I've had Mitt Romney in the top spot in my GOP Power Rankings since I started posting them in June. Some are incredulous at that, pointing to his low showing in the national polls, and dismissing Romney's chances because he's a Mormon. But the man is a fundraising machine, can (and will) supplement those donations with his own fortune, has done extraordinarily well in the early debates, and has built an impressive ground operation in the early voting states of Iowa and New Hampshire. He's been on television and radio for months now in the Midwest, where his name recognition is much higher than it is nationally, and the voters who have met him at bakeries, restaurants and these "town hall" meetings, like him.
Let's face it, Mitt has "it." "It" is, for better or worse, the main determinant of success in an American presidential election. Got it? You've got a chance. Don't? Forget it, you're Al Gore. Or John Kerry. Or Bob Dole. Or Michael Dukakis, Fritz Mondale or the first George Bush or Jimmy Carter when they were running for re-election (psst: "it" can wear off).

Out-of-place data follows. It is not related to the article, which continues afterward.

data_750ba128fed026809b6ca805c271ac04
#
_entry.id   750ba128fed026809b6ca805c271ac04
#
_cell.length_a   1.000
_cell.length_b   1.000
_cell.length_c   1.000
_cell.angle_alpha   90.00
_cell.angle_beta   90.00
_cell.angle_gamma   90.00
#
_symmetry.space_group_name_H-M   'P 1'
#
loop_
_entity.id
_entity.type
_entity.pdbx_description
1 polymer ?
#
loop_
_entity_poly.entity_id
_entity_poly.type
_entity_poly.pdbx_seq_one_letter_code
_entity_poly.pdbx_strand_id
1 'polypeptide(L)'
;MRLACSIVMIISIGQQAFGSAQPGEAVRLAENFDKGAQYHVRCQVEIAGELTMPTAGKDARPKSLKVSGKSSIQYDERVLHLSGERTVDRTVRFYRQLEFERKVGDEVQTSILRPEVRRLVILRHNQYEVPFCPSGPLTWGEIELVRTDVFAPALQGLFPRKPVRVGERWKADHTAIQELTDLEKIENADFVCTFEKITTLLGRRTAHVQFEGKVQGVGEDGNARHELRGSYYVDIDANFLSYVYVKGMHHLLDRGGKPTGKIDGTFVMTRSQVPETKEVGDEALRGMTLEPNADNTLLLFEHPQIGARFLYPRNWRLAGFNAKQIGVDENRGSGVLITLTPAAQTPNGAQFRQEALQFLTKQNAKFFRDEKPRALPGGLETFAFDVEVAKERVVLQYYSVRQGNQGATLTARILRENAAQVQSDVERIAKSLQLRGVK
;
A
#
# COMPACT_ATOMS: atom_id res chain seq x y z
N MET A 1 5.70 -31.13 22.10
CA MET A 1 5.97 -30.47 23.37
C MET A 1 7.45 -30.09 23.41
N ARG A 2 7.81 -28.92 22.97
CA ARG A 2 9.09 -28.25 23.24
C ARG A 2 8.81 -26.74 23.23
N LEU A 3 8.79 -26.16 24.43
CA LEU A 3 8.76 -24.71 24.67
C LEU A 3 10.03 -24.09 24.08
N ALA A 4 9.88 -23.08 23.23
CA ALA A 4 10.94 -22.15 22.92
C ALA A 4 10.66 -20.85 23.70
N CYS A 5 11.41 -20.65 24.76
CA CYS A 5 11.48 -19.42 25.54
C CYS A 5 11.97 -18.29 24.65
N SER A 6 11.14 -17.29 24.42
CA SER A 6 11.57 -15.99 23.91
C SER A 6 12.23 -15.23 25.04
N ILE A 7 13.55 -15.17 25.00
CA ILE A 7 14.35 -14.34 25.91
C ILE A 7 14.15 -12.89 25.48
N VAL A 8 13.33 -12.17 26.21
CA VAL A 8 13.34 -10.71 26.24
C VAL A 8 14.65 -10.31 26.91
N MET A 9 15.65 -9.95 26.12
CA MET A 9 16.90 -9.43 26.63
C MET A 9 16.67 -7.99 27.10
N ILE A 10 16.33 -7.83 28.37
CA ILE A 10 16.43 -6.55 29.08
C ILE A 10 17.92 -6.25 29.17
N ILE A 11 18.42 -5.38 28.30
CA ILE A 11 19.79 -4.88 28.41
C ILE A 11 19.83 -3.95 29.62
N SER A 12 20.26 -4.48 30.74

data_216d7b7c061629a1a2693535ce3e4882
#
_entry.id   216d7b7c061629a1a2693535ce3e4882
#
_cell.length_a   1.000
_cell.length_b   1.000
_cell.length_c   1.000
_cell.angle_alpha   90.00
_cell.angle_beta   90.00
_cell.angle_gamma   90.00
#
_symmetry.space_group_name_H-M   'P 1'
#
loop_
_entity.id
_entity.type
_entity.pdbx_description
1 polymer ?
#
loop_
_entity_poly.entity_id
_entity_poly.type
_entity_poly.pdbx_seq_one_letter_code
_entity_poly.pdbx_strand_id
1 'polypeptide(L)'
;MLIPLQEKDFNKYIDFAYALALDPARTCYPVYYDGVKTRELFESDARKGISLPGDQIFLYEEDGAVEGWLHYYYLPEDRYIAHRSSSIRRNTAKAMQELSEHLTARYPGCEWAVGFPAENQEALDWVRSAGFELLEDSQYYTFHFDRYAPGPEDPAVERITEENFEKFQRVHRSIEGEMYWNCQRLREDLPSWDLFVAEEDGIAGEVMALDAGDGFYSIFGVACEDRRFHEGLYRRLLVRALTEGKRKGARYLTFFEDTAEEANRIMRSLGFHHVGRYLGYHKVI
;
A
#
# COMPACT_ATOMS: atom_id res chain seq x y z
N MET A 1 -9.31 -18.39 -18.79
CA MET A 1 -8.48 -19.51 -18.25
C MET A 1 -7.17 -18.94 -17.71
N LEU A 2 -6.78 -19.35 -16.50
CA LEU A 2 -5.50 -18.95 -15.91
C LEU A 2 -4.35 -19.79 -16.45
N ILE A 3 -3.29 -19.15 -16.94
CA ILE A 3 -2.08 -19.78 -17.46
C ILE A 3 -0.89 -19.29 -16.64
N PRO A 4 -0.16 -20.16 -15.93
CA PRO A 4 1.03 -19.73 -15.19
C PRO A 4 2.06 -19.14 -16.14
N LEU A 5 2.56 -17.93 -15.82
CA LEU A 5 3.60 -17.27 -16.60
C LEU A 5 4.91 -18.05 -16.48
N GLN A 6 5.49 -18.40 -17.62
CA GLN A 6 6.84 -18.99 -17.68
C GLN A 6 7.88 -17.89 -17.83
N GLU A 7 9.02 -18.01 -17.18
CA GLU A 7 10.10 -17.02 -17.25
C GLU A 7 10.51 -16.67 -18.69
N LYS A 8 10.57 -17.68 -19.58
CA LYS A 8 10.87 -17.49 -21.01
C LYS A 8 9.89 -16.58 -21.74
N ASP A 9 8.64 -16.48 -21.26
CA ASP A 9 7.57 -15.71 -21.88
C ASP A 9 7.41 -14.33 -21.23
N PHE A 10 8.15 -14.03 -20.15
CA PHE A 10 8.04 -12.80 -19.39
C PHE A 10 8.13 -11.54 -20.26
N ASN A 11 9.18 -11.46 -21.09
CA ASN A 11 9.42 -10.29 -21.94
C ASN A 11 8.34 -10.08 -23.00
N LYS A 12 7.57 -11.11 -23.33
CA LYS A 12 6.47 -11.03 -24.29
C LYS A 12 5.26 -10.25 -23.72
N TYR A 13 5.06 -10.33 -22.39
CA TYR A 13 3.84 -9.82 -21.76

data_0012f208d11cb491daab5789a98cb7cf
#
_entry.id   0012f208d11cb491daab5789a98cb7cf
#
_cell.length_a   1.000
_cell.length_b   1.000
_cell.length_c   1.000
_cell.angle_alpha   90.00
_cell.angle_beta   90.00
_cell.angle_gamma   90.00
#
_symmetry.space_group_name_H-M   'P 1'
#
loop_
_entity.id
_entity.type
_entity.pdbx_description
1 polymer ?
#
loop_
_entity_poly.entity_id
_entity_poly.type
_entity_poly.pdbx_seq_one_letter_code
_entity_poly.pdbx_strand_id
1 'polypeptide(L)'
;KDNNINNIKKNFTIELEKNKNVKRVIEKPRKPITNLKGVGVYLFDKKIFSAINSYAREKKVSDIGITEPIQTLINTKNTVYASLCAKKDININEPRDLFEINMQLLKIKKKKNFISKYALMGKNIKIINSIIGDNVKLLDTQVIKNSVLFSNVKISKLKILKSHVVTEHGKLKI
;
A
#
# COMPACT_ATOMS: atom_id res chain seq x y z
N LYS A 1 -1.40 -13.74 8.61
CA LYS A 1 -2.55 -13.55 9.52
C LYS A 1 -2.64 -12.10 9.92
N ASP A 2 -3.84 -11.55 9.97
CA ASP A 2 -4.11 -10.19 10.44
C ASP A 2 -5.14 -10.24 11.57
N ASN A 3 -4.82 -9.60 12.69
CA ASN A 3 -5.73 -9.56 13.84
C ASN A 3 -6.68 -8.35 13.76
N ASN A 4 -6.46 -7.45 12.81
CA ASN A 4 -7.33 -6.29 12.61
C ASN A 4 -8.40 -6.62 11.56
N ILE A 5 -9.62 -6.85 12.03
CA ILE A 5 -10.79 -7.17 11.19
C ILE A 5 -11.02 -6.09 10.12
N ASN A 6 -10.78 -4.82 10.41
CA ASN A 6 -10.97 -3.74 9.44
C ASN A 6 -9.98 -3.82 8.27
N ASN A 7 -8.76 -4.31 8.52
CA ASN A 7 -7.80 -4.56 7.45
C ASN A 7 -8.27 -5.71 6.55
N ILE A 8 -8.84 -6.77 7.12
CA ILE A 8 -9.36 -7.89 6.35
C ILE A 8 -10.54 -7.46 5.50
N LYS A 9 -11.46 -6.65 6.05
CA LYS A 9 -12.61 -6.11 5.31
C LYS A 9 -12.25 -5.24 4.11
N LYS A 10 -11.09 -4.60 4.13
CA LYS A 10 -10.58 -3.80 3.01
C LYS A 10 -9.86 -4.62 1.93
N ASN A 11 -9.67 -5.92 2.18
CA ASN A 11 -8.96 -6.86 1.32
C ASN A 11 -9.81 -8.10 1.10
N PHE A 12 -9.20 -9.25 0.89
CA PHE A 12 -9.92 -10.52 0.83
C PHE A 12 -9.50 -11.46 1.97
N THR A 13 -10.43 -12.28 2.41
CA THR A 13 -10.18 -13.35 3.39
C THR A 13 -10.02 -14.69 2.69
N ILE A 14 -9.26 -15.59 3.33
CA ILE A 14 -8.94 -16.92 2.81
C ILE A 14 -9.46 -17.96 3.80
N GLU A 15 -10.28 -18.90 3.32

Unfortunately, most American voters base their Election Day decision on likability, not self-interest. Polls in 2000 showed a majority disagreed with George W. Bush's positions and beliefs, yet enough voted for him anyway to put him in position to "win" that election, simply because they felt more comfortable with him than with Al Gore. Americans want a leader who projects confidence and quiet strength, not intellectual arrogance, and certainly not tentativeness. For many, many years, the taller candidate has always won...although Bush broke that streak, by defeating the taller Kerry (Gore is taller than Bush too, but he got more popular votes, remember?). Most voters will never meet their president, let alone have a beer with him or her, so it's certainly silly to vote for someone you like in the abstract but whose policies will tangibly worsen your life -- but most don't ever bother to study those policies, so the beer buddy test has to suffice.